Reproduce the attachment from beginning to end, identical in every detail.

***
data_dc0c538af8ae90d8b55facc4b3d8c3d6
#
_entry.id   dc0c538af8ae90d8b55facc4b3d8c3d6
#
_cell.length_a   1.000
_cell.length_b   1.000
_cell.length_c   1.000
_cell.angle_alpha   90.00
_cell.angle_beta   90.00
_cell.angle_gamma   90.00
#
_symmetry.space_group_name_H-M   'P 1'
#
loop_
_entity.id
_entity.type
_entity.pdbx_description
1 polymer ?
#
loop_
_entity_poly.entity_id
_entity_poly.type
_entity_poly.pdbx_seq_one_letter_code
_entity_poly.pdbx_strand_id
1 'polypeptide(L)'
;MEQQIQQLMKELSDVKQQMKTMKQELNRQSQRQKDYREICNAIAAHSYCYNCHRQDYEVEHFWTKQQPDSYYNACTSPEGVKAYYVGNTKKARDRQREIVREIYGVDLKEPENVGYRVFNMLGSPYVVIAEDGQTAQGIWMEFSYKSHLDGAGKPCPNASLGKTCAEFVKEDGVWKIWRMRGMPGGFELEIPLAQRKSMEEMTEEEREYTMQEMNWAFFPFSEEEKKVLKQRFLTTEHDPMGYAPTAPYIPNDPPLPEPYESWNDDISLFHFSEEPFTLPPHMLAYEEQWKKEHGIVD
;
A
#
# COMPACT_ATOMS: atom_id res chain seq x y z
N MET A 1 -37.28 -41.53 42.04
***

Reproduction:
data_dc0c538af8ae90d8b55facc4b3d8c3d6
#
_entry.id   dc0c538af8ae90d8b55facc4b3d8c3d6
#
_cell.length_a   1.000
_cell.length_b   1.000
_cell.length_c   1.000
_cell.angle_alpha   90.00
_cell.angle_beta   90.00
_cell.angle_gamma   90.00
#
_symmetry.space_group_name_H-M   'P 1'
#
loop_
_entity.id
_entity.type
_entity.pdbx_description
1 polymer ?
#
loop_
_entity_poly.entity_id
_entity_poly.type
_entity_poly.pdbx_seq_one_letter_code
_entity_poly.pdbx_strand_id
1 'polypeptide(L)'
;MEQQIQQLMKELSDVKQQMKTMKQELNRQSQRQKDYREICNAIAAHSYCYNCHRQDYEVEHFWTKQQPDSYYNACTSPEGVKAYYVGNTKKARDRQREIVREIYGVDLKEPENVGYRVFNMLGSPYVVIAEDGQTAQGIWMEFSYKSHLDGAGKPCPNASLGKTCAEFVKEDGVWKIWRMRGMPGGFELEIPLAQRKSMEEMTEEEREYTMQEMNWAFFPFSEEEKKVLKQRFLTTEHDPMGYAPTAPYIPNDPPLPEPYESWNDDISLFHFSEEPFTLPPHMLAYEEQWKKEHGIVD
;
A
#
# COMPACT_ATOMS: atom_id res chain seq x y z
N MET A 1 -37.28 -41.53 42.04